Stock images have to be useful to designers and sometimes things are rare in an agency collection because no one buys that sort of thing. There might be a few biology text books that would purchase a few insect images, but what else could you use it for?


Often, with stock images, it's the usual image, not the unusual one that will become a big seller.


Could you give me a sample of what you are talking when it comes to a collage.  Are you talking about something like this example?


ShadySue

« Reply #7 on: November 08, 2018, 18:42 »
+1
The thing is that someone wanting a rare image probably won't look at micro first (partly because of so many poor identification and too much spamming), but the agencies which specialise in e.g. rare wildlife usually have requirements including a large initial submission and the promise of 'so many' images to be submitted per month or per quarter; they don't usually (none that I know of, but there must be many I haven't even heard of, I mean the ones who are named in nature publications I read) take one 'odd' photo, even of a very rare creature.

« Reply #8 on: November 08, 2018, 19:49 »
0
Unless these insects have blue/green tints on parts, I'd say white balance correction would be useful. Maybe something as easy as a LED ring "flash" (they have continuous also) for fill. They aren't expensive. Example:

https://www.ebay.com/itm/48pcs-LED-Ring-Flash-Light-RF550D-8-Adapter-Rings-for-Nikon-Canon-DSLR-Camera/283120035805?hash=item41eb44e7dd:g:d88AAOSwYFtbfsz4:rk:13:pf:0

Under $30 delivered. They actually work.

Hummm...?  Not sure if you read my original post.  How is a flash going to help pictures that were taken 15 years ago?

cascoly

  • Photography, travel & online games at cascoly.com

« Reply #9 on: November 08, 2018, 23:14 »
0

Could you give me a sample of what you are talking when it comes to a collage.  Are you talking about something like this example?

yes

Shadow Creation

  • Photo Editing Expert
« Reply #10 on: November 09, 2018, 04:57 »
0
Really very much interesting for me. Because I am a photo editor but love to capture for create my archive.
Thanks Again :) :) :) 

Uncle Pete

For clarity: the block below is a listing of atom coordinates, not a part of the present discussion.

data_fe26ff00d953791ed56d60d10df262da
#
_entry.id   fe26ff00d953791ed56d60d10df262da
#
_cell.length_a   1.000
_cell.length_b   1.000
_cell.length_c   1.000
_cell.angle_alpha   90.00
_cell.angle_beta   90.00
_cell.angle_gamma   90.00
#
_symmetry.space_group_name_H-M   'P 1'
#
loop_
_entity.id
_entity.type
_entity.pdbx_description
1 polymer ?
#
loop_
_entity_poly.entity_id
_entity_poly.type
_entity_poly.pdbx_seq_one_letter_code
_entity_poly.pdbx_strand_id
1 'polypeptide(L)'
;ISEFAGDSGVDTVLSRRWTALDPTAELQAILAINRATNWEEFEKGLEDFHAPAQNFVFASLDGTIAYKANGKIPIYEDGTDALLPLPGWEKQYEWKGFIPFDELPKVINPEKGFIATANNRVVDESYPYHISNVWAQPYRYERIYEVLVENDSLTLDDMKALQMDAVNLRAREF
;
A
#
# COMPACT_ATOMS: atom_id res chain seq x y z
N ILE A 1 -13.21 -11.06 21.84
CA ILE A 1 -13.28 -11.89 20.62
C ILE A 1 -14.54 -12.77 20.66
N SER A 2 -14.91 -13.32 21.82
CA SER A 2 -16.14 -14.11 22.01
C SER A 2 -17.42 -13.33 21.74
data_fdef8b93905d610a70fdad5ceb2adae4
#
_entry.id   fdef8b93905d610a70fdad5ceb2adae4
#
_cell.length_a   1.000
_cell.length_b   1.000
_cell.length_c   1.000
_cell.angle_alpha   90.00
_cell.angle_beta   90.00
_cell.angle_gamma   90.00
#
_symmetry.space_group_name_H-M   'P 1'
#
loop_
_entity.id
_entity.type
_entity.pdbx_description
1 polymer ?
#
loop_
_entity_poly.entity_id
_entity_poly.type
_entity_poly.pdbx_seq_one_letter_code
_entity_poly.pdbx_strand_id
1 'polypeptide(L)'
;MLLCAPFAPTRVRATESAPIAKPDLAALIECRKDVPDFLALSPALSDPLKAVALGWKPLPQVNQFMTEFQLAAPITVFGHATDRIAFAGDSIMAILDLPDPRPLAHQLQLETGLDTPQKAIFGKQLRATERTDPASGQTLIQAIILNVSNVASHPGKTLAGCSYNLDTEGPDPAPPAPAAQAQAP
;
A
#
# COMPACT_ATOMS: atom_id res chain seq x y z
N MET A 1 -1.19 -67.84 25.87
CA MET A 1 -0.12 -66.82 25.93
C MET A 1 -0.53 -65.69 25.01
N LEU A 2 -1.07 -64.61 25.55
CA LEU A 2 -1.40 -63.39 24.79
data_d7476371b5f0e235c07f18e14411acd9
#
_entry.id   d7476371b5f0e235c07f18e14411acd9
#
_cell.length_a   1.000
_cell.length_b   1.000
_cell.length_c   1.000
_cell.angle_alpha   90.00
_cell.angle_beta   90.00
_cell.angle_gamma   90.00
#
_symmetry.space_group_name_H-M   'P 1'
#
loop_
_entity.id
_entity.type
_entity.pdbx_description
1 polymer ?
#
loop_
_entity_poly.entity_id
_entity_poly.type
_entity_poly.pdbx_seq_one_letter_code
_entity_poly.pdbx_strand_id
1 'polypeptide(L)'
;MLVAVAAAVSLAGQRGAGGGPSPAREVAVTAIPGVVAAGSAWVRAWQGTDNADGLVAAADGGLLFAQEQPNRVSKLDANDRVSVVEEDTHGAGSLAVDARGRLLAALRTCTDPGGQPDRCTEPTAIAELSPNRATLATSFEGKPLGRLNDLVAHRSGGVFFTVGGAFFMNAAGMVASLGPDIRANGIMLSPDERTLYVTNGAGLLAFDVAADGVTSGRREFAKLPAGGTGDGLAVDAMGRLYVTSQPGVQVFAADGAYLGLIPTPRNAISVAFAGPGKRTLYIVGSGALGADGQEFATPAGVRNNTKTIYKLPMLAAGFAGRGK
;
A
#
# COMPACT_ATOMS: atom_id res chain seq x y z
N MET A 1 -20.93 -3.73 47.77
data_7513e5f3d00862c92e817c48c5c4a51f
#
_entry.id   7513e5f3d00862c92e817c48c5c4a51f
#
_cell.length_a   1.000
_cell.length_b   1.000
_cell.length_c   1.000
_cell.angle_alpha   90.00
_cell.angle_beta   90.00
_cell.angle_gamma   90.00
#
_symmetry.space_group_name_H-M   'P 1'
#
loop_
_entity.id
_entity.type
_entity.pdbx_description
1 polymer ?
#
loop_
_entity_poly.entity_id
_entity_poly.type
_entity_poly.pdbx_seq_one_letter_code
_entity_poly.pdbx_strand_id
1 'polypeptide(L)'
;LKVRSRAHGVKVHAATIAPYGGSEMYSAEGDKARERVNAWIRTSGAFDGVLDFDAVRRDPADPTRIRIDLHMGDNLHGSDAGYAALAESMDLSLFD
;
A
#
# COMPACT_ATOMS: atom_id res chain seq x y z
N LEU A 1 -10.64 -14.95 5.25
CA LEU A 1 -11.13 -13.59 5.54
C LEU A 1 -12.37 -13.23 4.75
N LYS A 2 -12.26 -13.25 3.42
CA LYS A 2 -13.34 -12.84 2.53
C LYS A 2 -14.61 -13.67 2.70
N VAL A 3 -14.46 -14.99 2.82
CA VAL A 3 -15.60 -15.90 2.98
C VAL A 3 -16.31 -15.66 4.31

• Great Place by a Great Lake - My Home Port
« Reply #11 on: November 09, 2018, 10:00 »
0
Unless these insects have blue/green tints on parts, I'd say white balance correction would be useful. Maybe something as easy as a LED ring "flash" (they have continuous also) for fill. They aren't expensive. Example:

https://www.ebay.com/itm/48pcs-LED-Ring-Flash-Light-RF550D-8-Adapter-Rings-for-Nikon-Canon-DSLR-Camera/283120035805?hash=item41eb44e7dd:g:d88AAOSwYFtbfsz4:rk:13:pf:0

Under $30 delivered. They actually work.

Hummm...?  Not sure if you read my original post.  How is a flash going to help pictures that were taken 15 years ago?

Not going to help, sorry, but you asked how to get photos accepted, I slipped past the, old pre-digital. You do need to adjust the color balance so white parts aren't blue. You can do that in the editor. If you were to shoot more, get the fill flash.

Also I don't know how big the chickens Etc. originals are, but they are cropped way to close, even for a collage, there needs to be some space around images. Not saying everything should be far and loose and leave room for copy, but too close means it's an object stuck in tight, not usually a good way to get sales.

Nice photos! Making old photos into digital is terribly difficult. I have thousands, I just don't bother.


« Reply #12 on: November 09, 2018, 10:11 »
0
...If you have small but decent (sharp, well lit, little noise) images, making a collage/array/group is a reasonable option (I've done that with a number of things and they can sell)...

Could you give me a sample of what you are talking when it comes to a collage.  Are you talking about something like this example?

Sort of. If you make an interesting looking collection with a clear theme it works best (these examples aren't my work, just stuff I found on SS)




« Reply #13 on: November 09, 2018, 15:46 »
0
Jo Ann if your files are to small from the old technology , Topaz AI Gigapixel is magic pixey dust that really works great to upsize. I know you are not suppose to upsize but this software is really special. I think the cost is 60-70 bucks and worth ever penny. It is worth trying as I have found all the Topaz plugins are very special pixey dust which have made a lot of money for me. Good luck, your examples look very cool.

Uncle Pete

  • Great Place by a Great Lake - My Home Port
« Reply #14 on: Yesterday at 08:52 »
+1
Just a personal comment. If someone makes collages, they might get a sub download, so we can sell 9-12 or more images for one crummy sub? Kind of inspires me to dream of the race to the bottom, and how to make less by giving away groups of images, instead of selling singles?



Yes if all one has is a bunch of under sized shots, why not, but I'm not ready to work editing, sell out with a collage, just to get a crappy sub.

The image is just to say, even the sliced tomato crowd is grasping for downloads now. Collage of tomato slices? How low can someone go?  :)

Of course the buyers will love this, they can stock up cheap.